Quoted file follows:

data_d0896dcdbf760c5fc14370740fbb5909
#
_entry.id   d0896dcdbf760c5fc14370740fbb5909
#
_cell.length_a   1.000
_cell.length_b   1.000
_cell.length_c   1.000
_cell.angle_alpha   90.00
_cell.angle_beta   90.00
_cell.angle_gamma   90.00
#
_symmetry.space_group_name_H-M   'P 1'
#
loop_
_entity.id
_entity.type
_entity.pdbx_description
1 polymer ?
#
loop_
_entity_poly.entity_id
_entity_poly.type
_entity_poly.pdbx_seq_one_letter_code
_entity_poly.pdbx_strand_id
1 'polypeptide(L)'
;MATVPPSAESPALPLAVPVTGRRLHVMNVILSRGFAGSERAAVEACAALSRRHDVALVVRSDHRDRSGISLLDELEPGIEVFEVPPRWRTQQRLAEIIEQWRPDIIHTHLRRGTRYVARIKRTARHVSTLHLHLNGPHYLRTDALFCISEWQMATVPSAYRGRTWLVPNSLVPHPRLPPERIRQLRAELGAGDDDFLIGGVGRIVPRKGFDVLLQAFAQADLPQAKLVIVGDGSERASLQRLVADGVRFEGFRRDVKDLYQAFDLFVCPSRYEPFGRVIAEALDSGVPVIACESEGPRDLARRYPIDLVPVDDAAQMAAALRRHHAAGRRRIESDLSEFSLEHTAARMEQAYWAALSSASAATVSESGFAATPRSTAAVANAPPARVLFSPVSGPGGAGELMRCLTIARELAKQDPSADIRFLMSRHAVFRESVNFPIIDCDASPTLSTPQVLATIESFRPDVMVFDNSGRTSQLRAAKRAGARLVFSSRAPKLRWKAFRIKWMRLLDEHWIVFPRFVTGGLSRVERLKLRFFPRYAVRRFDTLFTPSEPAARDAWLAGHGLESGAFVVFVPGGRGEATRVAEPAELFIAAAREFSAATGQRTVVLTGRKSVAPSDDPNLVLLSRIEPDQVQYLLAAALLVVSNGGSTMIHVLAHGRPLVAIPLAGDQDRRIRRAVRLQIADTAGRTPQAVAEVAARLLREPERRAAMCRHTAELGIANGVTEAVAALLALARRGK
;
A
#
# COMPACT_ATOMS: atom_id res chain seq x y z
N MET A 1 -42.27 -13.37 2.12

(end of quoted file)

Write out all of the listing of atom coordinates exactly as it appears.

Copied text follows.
data_d0896dcdbf760c5fc14370740fbb5909
#
_entry.id   d0896dcdbf760c5fc14370740fbb5909
#
_cell.length_a   1.000
_cell.length_b   1.000
_cell.length_c   1.000
_cell.angle_alpha   90.00
_cell.angle_beta   90.00
_cell.angle_gamma   90.00
#
_symmetry.space_group_name_H-M   'P 1'
#
loop_
_entity.id
_entity.type
_entity.pdbx_description
1 polymer ?
#
loop_
_entity_poly.entity_id
_entity_poly.type
_entity_poly.pdbx_seq_one_letter_code
_entity_poly.pdbx_strand_id
1 'polypeptide(L)'
;MATVPPSAESPALPLAVPVTGRRLHVMNVILSRGFAGSERAAVEACAALSRRHDVALVVRSDHRDRSGISLLDELEPGIEVFEVPPRWRTQQRLAEIIEQWRPDIIHTHLRRGTRYVARIKRTARHVSTLHLHLNGPHYLRTDALFCISEWQMATVPSAYRGRTWLVPNSLVPHPRLPPERIRQLRAELGAGDDDFLIGGVGRIVPRKGFDVLLQAFAQADLPQAKLVIVGDGSERASLQRLVADGVRFEGFRRDVKDLYQAFDLFVCPSRYEPFGRVIAEALDSGVPVIACESEGPRDLARRYPIDLVPVDDAAQMAAALRRHHAAGRRRIESDLSEFSLEHTAARMEQAYWAALSSASAATVSESGFAATPRSTAAVANAPPARVLFSPVSGPGGAGELMRCLTIARELAKQDPSADIRFLMSRHAVFRESVNFPIIDCDASPTLSTPQVLATIESFRPDVMVFDNSGRTSQLRAAKRAGARLVFSSRAPKLRWKAFRIKWMRLLDEHWIVFPRFVTGGLSRVERLKLRFFPRYAVRRFDTLFTPSEPAARDAWLAGHGLESGAFVVFVPGGRGEATRVAEPAELFIAAAREFSAATGQRTVVLTGRKSVAPSDDPNLVLLSRIEPDQVQYLLAAALLVVSNGGSTMIHVLAHGRPLVAIPLAGDQDRRIRRAVRLQIADTAGRTPQAVAEVAARLLREPERRAAMCRHTAELGIANGVTEAVAALLALARRGK
;
A
#
# COMPACT_ATOMS: atom_id res chain seq x y z
N MET A 1 -42.27 -13.37 2.12